The Chinese Communist Party’s decision to give President Xi Jinping a mandate to rule for life is further evidence of the world’s slide towards more nationalist, authoritarian regimes, analysts said.
China’s rubber-stamp parliament, meeting in the imposing Great Hall of the People for an annual session, made Xi the most powerful leader since Mao Zedong on Sunday by scrapping term limits that would have forced him to step down after 2023.
The decision moves one-party China further away from adopting a democratic system that many Western thinkers and politicians had once assumed was inevitable as the country opened up to global trade.
It fits a pattern worldwide that has seen the model of liberal democracy — based on individual rights, the rule of law and the free press — lose ground as many countries turn instead to more authoritarian forms of government.
“We think it (liberal democracy) is normal and obviously it’s not, because in the whole of human history, democracy has not existed for all that long in terms of the international order,” said George Magnus, associate at the China Centre at Oxford University.
Regimes with illiberal leaders “reject the kind of democratic model we have kind of grown up with,” he added.
These include Vladimir Putin of Russia, Turkey’s Recep Tayyip Erdogan, and the Philippines’ Rodrigo Duterte, who all came to power through the ballot box but have since trampled democratic norms.
Other global contemporary strongmen include Egypt’s Abdel Fattah al-Sissi, who took part in a coup against a democratically elected Islamist government.
“It is certain that the club of managed (or guided) democracies is growing,” said Caroline Galacteros, director of the Planeting strategic intelligence consultancy in France.
In Europe, Hungary’s Viktor Orban has become a posterboy for what he calls a form of “illiberal democracy” while US President Donald Trump also embodies a spreading strain of aggressive nationalism worldwide.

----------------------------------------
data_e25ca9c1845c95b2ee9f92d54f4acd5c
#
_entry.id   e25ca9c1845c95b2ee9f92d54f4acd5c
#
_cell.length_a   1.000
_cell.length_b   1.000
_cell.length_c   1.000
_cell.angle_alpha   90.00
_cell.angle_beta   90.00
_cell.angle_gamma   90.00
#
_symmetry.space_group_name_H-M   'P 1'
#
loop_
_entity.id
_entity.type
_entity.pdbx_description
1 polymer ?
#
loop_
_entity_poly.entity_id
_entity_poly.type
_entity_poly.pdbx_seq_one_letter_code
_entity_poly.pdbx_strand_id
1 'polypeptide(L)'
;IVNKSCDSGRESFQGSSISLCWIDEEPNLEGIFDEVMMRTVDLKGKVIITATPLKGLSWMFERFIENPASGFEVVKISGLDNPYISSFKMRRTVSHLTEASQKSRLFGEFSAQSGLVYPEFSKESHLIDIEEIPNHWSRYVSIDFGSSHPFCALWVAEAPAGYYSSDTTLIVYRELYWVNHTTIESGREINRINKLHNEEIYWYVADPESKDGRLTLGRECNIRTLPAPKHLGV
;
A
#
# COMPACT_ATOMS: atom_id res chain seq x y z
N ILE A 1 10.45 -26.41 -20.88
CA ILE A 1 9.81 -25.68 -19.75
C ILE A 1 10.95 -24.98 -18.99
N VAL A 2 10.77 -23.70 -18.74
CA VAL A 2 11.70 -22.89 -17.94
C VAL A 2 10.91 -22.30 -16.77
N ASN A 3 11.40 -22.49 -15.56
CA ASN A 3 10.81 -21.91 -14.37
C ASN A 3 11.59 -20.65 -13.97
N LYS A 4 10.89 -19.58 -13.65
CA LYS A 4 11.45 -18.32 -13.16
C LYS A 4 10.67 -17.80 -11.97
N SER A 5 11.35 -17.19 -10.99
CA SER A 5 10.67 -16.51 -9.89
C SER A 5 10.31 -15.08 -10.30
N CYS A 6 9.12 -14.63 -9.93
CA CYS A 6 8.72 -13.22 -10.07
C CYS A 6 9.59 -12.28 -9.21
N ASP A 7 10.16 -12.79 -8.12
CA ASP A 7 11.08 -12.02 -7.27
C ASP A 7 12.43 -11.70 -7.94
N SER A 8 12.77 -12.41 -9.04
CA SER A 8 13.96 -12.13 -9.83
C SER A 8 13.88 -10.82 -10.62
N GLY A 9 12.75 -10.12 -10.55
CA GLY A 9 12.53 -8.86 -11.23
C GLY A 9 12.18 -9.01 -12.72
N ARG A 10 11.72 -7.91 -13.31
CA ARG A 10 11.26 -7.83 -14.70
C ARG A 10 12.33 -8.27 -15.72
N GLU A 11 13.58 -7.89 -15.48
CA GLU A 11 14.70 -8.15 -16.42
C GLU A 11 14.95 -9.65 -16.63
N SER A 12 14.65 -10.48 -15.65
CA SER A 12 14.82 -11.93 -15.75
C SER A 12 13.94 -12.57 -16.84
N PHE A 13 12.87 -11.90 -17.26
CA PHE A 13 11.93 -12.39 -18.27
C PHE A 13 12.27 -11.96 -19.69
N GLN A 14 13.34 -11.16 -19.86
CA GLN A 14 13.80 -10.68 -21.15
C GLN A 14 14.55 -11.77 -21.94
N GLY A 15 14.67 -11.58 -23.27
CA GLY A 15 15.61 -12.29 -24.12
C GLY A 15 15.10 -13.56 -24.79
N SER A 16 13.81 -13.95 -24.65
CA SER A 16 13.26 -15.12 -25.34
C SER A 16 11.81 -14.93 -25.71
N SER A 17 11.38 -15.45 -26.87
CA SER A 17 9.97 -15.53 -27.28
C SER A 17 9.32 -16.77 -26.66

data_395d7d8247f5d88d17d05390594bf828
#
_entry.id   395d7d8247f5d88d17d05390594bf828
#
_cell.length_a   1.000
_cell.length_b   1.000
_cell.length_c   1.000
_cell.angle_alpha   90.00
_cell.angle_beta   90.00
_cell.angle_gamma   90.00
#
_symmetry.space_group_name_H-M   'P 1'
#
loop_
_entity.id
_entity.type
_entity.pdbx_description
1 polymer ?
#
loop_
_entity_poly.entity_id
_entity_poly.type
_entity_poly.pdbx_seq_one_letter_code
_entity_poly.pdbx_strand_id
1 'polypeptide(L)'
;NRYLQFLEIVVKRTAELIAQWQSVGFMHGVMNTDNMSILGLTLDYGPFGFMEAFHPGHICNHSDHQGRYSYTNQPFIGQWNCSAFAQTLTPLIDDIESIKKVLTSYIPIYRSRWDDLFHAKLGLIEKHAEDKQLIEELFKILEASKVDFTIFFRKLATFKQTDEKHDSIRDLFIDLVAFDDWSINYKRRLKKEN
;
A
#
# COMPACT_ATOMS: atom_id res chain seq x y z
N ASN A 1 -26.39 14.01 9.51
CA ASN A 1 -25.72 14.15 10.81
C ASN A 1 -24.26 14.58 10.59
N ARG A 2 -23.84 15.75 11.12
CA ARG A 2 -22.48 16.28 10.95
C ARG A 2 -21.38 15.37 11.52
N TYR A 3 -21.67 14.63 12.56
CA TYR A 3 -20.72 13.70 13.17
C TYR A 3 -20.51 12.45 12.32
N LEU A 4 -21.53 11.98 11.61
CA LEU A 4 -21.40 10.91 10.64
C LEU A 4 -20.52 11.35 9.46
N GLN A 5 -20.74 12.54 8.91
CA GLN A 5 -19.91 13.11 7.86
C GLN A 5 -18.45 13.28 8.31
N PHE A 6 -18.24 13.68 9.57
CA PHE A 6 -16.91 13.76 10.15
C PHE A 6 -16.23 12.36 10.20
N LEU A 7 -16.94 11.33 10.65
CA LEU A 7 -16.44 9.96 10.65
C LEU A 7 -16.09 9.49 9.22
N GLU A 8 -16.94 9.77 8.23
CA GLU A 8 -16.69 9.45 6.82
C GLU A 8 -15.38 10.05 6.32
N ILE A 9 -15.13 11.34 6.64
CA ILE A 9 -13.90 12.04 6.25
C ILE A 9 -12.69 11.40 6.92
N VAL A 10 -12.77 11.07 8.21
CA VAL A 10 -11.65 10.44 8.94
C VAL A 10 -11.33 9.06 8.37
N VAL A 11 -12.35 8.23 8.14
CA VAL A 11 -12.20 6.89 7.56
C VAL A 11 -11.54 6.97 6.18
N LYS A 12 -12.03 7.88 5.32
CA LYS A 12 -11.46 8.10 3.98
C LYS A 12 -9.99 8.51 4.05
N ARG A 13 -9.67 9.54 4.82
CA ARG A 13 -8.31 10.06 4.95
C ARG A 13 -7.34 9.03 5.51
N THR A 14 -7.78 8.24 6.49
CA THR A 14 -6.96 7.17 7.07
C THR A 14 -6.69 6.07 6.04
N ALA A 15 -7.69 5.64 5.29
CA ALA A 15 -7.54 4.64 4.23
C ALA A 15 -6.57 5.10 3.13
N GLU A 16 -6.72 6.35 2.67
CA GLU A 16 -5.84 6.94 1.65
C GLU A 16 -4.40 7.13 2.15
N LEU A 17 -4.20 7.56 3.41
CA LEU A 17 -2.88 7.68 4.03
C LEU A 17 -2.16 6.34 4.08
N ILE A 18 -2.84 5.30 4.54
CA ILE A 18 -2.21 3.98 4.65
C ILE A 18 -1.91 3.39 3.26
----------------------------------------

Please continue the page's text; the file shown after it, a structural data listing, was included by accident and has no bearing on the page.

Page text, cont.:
Trump’s “America First” mantra and attacks on institutions such as the FBI, the judiciary and the free press are testing the democratic checks and balances in the US constitution.
– Chinese model –
Human rights campaigners warn that authoritarians and autocrats worldwide are exploiting discontent over globalisation, industrial decline, terrorism and migration to justify their actions.
According to the Freedom House human rights watchdog, democracy “faced its most serious crisis in decades” in 2017, which was the 12th year in a row that individual freedoms were found to have declined.
Furthermore, under Trump the US has lost the moral authority to effectively condemn abuses in other countries, critics say, while Europe is struggling with its own nationalists in Hungary and Poland.
“This illiberal temptation is something we should not take lightly today and will doubtless constitute one of the battles France, but also the European Union, will have to undertake in 2018, including with some of its members,” French President Emmanuel Macron said in January.
– ‘Managed democracies’ –
In the 1990s, intellectuals such as Francis Fukuyama questioned whether humanity had reached the “end of history”, with liberal democracy and capitalism apparently victorious over communism and totalitarianism.
But by the turn of the century, analysts were warning of the emergence of semi-authoritarian states — countries that like Turkey and Russia fall somewhere between democracy and dictatorship.
China’s trajectory was always unknown, but the country has taken a decisive turn away from the idea of a more pluralistic society with greater political freedoms.
And, thanks to its fast economic growth and growing military might, it is serving as a counter-example for the democratic model — with fans in sometimes surprising places.
“The great leaders of the world come from countries that are not great democracies,” said former French president Nicolas Sarkozy at a conference in Abu Dhabi last weekend.
Sarkozy, who faces multiple investigations over corruption allegations related to his one term in office from 2007-2012, said strong leadership in China, Russia and Saudi Arabia meant there was “no populism” there.
Kenneth Roth, director of Human Rights Watch, said democratic leaders have a responsibility to speak out against autocracies and despots who depend on large-scale repression to keep their grip on power.
“It is important for democratic leaders both to highlight the emptiness of the autocrats’ political programs and to stress the danger of enabling leaders who claim to speak for the majority,” he said.
“China has been providing economic support to autocrats around the world and increasingly is trying to silence criticism of its own autocratic model even within liberal democracies.”
He cited Beijing’s close financial links to repressive regimes in countries such as Venezuela and Zimbabwe.